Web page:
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Enforcing Custody and Access Orders

Law Offices of Nizam Hashmi > Enforcing Custody and Access Orders

If a court order for custody or access is not being obeyed, you can ask the court to enforce the order. The court can try to get parents to respect the custody and access arrangements made for their children. The court may ask both parents to come to court to explain what is happening. If the court is satisfied that access is not occurring without a good reason, the court can fine the custodial parent or even send them to jail. If there are serious problems with custody and access arrangements, the court can change the arrangements. You can also ask the court to enforce custody and access arrangements that are made in a separation agreement.

Q. Our separation agreement says that my wife has custody of our children and I have access. I don’t think my wife is taking good care of the children. I think the kids would be better off living with me. Can our separation agreement be changed?

A. Maybe. You can try to reach a new custody arrangement with your spouse through negotiation, mediation, arbitration or collaborative family law. If that is not possible, you can go to court to ask the court to give you custody of your children. The court can change the custody and access arrangements in a separation agreement if it thinks it would be in the children’s best interest to make a change.

Q. When my spouse and I split up last year, I stayed in the apartment. The children are with me and see their other parent once in a while. Do I have legal custody of my children?

A. Right now, you have what is called de facto custody. This means that, in fact, you have custody of your children and have been making decisions about their care and upbringing as if you had legal custody. Your spouse has accepted this arrangement. It is unlikely that a court would make changes to your situation.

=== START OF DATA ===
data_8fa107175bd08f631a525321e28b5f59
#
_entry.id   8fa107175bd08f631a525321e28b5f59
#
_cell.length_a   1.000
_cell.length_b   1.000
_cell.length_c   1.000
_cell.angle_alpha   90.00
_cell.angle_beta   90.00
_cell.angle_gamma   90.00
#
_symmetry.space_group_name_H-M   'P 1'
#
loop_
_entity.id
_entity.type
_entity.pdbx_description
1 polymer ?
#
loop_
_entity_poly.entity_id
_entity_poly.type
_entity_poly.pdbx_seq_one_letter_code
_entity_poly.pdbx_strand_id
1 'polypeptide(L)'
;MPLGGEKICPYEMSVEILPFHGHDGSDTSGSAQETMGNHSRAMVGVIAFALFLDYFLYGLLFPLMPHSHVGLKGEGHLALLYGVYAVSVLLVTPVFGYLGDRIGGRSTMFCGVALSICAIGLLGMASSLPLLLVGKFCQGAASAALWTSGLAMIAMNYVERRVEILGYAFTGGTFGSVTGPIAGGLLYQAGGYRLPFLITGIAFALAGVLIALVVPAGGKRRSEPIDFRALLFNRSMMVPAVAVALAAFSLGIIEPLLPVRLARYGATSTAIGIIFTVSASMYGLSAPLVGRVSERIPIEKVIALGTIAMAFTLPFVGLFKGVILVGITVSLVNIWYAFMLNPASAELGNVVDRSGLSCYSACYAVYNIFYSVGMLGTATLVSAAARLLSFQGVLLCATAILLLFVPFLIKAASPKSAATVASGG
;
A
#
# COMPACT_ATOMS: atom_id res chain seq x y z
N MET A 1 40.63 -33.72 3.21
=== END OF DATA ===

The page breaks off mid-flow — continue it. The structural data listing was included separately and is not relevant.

However, it will be more difficult for you to enforce your custody rights if you do not have them clearly set out in a court order or agreement, especially if you and your spouse disagree on what the custody arrangements have been.

You will have legal custody when you and your spouse sign a separation agreement that says that you have custody or when a court order says that you do.

Q.  After a lot of arguments and a lot of time in court, I got a court order for custody of our children. Their father has access. His family lives outside of Canada. I am afraid he may take the children and go to his family’s home and I will never see them again. What can I do?

A. If your spouse takes the children away from you, he is committing a serious crime. The police can arrest him and charge him with child abduction. You can do things now that will make it harder for him to leave Canada with the children. There are also international laws to help get children back from many countries. Speak to a lawyer immediately.

If you think the children are about to be taken out of the country, call the police right away.

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* source: attorney-general of Ontario website

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